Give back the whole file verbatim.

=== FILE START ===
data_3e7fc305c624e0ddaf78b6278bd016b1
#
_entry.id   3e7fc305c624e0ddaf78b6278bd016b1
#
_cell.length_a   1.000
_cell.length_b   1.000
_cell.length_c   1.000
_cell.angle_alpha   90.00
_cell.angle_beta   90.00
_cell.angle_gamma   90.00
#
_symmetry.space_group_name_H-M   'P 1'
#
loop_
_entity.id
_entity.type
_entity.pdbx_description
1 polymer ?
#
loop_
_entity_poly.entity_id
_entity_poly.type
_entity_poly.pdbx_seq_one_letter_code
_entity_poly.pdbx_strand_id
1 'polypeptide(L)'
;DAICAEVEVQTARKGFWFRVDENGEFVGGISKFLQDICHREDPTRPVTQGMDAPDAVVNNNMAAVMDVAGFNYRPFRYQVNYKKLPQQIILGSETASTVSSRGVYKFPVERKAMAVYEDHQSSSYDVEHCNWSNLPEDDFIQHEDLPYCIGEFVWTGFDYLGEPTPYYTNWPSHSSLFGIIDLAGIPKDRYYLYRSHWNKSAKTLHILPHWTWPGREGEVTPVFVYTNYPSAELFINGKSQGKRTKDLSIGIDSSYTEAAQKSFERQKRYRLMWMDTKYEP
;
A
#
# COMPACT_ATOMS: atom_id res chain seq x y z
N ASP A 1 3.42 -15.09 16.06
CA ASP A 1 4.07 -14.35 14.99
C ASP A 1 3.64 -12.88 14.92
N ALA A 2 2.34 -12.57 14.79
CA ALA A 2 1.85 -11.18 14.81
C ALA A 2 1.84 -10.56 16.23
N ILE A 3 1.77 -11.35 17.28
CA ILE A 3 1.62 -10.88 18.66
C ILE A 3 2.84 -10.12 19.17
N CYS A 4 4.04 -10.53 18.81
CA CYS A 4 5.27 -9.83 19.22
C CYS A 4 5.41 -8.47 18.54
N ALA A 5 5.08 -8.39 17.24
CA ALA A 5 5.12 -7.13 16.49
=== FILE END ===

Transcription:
data_3e7fc305c624e0ddaf78b6278bd016b1
#
_entry.id   3e7fc305c624e0ddaf78b6278bd016b1
#
_cell.length_a   1.000
_cell.length_b   1.000
_cell.length_c   1.000
_cell.angle_alpha   90.00
_cell.angle_beta   90.00
_cell.angle_gamma   90.00
#
_symmetry.space_group_name_H-M   'P 1'
#
loop_
_entity.id
_entity.type
_entity.pdbx_description
1 polymer ?
#
loop_
_entity_poly.entity_id
_entity_poly.type
_entity_poly.pdbx_seq_one_letter_code
_entity_poly.pdbx_strand_id
1 'polypeptide(L)'
;DAICAEVEVQTARKGFWFRVDENGEFVGGISKFLQDICHREDPTRPVTQGMDAPDAVVNNNMAAVMDVAGFNYRPFRYQVNYKKLPQQIILGSETASTVSSRGVYKFPVERKAMAVYEDHQSSSYDVEHCNWSNLPEDDFIQHEDLPYCIGEFVWTGFDYLGEPTPYYTNWPSHSSLFGIIDLAGIPKDRYYLYRSHWNKSAKTLHILPHWTWPGREGEVTPVFVYTNYPSAELFINGKSQGKRTKDLSIGIDSSYTEAAQKSFERQKRYRLMWMDTKYEP
;
A
#
# COMPACT_ATOMS: atom_id res chain seq x y z
N ASP A 1 3.42 -15.09 16.06
CA ASP A 1 4.07 -14.35 14.99
C ASP A 1 3.64 -12.88 14.92
N ALA A 2 2.34 -12.57 14.79
CA ALA A 2 1.85 -11.18 14.81
C ALA A 2 1.84 -10.56 16.23
N ILE A 3 1.77 -11.35 17.28
CA ILE A 3 1.62 -10.88 18.66
C ILE A 3 2.84 -10.12 19.17
N CYS A 4 4.04 -10.53 18.81
CA CYS A 4 5.27 -9.83 19.22
C CYS A 4 5.41 -8.47 18.54
N ALA A 5 5.08 -8.39 17.24
CA ALA A 5 5.12 -7.13 16.49